Download Festival Diaries: Pierce the Veil
After a dramatic build up from drummer Mike Fuentes, the rest of the band- made up of vocalist and guitarist Vic Fuentes, bassist Jaime Preciado and guitarist Tony Perry- bounded onto the stage to raucous applause and dove headfirst into ‘Texas in Forever’, packed to the brim with growling basslines, thrashing guitars and Vic’s satin smooth vocals gliding along in amongst them. In fact, their set packed in a whole host of new material, taken from their critically acclaimed 2016 album ‘Misadventures’: from the undulating guitars and sultry but sinister verses that break into screaming choruses on ‘Dive In’ to the lively summer anthem full of the thrill of adventure that Vic proudly informed the crowd ‘is about best friends’ that is ‘Circles’! There was still room for a trip down memory lane though, of course. The opening to ‘A Match into Water’ was masked beneath the vibrations of Jaime’s bass, which if truth be told were so overpowering to the point that it became a little abrasive, and so it was only when the first line of Vic’s vocals managed to push their way through the tumult that I realised which track they were playing, and in spite of myself, I felt tears prick my eyes as the words washed over me, breaking like waves, the pain and fear and desperation for hope that fuelled them cascading down on the somewhat solemn crowd.
Not that the audience around me remained stagnant for long, as with a surge of daring (and some coaxing from another young woman in the crowd), my friends and I cleared a space in the crowd and started our own little circle pit of four, the fire in the pit of our stomachs fuelled by the pounding guitars and growling bass of ‘Bulls in the Bronx’, with its mariachi-inspired bridge that gave way to a madcap impromptu dance party in the middle of the open ground! It wasn’t long before our makeshift mosh pit was spotted by Jaime, and with a quick glance at the rest of the band, he called out to the crowd, building on what we’d started until both mosh pits on either side of the stage were spinning like the most emo teacup ride I’ve ever had the sickeningly wonderful pleasure of being caught up in! All the hits were there too of course, as one would expect from a festival set, including ‘Caraphernalia’, with its infamous refrain that is branded onto the minds of every emo kid, past and present, ‘What’s so good about picking up the pieces?’ a line that some members of the crowd took particular delight at screaming up at the stage! And of course, what else could the San Diego powerhouses close with other than their landmark hit that signalled the beginning of their explosive upward trajectory towards the esteemed cluster of stars to which they belong today: ‘King for a Day’, its rebellious lyrics, soaring high notes and punishing breakdown all present and correct!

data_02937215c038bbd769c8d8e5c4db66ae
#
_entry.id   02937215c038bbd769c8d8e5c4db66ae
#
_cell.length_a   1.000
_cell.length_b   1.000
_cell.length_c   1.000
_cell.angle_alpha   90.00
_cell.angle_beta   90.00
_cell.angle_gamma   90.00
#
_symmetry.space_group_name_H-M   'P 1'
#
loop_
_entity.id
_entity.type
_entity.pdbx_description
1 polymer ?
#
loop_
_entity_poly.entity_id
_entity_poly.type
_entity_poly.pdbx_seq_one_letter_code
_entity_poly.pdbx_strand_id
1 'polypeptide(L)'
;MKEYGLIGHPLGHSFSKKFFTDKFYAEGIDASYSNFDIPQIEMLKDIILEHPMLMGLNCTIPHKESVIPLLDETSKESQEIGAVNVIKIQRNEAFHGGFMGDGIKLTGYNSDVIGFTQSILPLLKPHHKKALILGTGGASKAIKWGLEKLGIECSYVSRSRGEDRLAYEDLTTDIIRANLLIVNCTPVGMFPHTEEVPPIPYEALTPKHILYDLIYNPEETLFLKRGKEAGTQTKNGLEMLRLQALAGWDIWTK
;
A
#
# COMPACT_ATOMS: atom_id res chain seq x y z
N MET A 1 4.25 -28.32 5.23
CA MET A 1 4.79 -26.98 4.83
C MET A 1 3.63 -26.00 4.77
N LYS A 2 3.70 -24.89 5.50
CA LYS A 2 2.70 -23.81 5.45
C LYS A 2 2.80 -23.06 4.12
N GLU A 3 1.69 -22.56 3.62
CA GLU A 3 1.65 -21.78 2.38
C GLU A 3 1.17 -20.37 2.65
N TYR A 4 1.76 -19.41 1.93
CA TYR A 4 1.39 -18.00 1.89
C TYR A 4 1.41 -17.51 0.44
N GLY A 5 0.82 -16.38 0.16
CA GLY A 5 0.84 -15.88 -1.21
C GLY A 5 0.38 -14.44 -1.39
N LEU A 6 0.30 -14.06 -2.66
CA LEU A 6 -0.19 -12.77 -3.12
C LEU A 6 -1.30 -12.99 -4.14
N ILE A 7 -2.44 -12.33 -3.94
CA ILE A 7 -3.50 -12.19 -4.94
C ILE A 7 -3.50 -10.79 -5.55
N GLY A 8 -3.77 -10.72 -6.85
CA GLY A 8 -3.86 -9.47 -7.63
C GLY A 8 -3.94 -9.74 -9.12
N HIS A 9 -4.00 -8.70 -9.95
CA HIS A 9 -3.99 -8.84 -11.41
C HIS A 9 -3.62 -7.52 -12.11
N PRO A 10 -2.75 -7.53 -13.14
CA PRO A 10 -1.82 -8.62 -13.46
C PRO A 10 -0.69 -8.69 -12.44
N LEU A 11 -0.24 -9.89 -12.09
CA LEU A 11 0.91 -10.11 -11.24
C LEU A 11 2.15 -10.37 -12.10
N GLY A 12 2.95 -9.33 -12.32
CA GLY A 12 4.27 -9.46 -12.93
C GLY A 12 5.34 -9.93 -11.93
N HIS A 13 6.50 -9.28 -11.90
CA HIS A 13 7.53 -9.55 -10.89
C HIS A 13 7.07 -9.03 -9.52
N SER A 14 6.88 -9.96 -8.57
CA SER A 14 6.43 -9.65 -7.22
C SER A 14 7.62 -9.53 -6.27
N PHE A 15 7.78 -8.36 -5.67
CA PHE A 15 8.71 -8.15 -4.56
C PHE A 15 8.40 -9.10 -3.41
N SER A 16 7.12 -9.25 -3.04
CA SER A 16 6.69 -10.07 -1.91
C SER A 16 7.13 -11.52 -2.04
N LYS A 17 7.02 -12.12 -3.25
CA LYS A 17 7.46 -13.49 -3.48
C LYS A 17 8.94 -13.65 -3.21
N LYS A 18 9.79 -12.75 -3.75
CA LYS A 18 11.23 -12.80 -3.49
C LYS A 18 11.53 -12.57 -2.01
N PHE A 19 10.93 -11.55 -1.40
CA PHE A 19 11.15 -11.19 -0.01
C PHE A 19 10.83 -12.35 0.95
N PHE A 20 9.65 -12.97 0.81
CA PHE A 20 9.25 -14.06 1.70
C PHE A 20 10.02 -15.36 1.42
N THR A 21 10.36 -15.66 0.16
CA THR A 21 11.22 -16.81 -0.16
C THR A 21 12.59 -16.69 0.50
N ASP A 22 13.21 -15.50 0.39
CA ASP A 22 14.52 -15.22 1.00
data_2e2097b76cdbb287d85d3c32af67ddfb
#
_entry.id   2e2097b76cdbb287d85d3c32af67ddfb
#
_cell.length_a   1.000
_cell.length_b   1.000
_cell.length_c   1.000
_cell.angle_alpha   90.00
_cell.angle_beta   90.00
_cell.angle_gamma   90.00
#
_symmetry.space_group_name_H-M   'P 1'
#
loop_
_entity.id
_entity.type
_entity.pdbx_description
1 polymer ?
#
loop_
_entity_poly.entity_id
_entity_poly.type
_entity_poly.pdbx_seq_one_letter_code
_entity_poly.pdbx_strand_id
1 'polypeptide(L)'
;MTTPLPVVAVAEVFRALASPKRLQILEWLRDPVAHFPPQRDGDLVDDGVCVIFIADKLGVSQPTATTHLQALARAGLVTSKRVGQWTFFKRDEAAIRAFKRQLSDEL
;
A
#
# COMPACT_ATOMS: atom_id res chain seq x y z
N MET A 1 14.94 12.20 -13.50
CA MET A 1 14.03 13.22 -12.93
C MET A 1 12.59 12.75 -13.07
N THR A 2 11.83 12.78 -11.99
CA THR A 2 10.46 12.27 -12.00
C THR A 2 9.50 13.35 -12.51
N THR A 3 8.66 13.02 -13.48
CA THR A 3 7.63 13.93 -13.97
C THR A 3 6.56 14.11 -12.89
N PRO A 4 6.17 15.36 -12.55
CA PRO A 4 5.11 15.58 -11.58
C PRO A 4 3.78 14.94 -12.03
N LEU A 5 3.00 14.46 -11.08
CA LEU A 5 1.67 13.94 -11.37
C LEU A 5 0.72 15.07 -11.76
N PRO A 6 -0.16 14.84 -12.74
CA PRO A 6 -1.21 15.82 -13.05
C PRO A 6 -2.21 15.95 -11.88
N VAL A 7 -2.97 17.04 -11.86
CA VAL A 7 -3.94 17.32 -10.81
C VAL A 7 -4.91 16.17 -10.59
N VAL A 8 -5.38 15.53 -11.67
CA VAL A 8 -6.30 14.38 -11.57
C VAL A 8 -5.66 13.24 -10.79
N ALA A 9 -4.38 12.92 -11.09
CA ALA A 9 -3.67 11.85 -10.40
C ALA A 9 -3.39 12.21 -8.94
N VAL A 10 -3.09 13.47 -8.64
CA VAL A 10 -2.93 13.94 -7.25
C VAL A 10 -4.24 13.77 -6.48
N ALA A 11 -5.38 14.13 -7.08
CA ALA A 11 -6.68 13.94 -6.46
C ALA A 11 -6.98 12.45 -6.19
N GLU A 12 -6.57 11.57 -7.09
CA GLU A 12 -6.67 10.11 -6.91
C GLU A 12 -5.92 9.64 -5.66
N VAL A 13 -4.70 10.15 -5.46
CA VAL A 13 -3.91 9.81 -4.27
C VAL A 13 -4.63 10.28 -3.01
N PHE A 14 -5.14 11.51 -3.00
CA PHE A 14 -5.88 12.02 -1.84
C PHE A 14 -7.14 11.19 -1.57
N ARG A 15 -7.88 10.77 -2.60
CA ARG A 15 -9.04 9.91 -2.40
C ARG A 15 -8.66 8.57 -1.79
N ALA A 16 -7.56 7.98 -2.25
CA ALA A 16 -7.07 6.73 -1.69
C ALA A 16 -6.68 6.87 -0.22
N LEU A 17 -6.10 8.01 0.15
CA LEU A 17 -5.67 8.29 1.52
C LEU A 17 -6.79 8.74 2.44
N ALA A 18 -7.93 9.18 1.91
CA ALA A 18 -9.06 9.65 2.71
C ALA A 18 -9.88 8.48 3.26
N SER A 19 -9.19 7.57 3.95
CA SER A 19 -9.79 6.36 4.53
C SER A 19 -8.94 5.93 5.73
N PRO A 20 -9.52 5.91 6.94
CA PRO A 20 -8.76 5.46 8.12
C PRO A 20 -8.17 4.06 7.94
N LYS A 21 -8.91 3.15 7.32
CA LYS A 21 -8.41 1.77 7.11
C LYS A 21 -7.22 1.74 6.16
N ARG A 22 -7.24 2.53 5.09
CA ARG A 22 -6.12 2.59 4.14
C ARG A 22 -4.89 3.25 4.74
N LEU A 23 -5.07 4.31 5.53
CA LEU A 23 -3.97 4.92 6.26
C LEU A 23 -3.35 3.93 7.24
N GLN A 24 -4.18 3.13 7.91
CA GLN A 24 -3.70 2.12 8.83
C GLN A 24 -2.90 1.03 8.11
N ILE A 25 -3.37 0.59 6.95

In spite of a somewhat lethargic start to the set thanks to a couple of sound errors with the feedback from the bass and a less than enthusiastic reception from some stagnant parts of the crowd, Pierce the Veil showed that they have the pedigree and the devotion of their loyal core of fans to overcome all of that and still deliver a cracking set. Perhaps it wasn’t their best overall live performance, but the songs remain as impactful and as powerful as ever, and with the right crowd and the right setting, that setlist could prove to be heart-stoppingly special. Regardless, a great time was had by all, and once the pits started pumping, the old Pierce the Veil magic resurfaced once more, and it is my belief that this is a band who will have made a very favourable impression on many more young music fans on that day, and that they could be the gateway into a whole wonderful world of music for so many more young people for many more years to come yet. Age is just a number after all, and if Pierce the Veil continue to show the kind of grit that they demonstrated at this year’s Download, and continue to write more kick-ass songs, it definitely won’t be the last time they grace that Main Stage- you can be sure of that much.
Review by Charlotte Hardman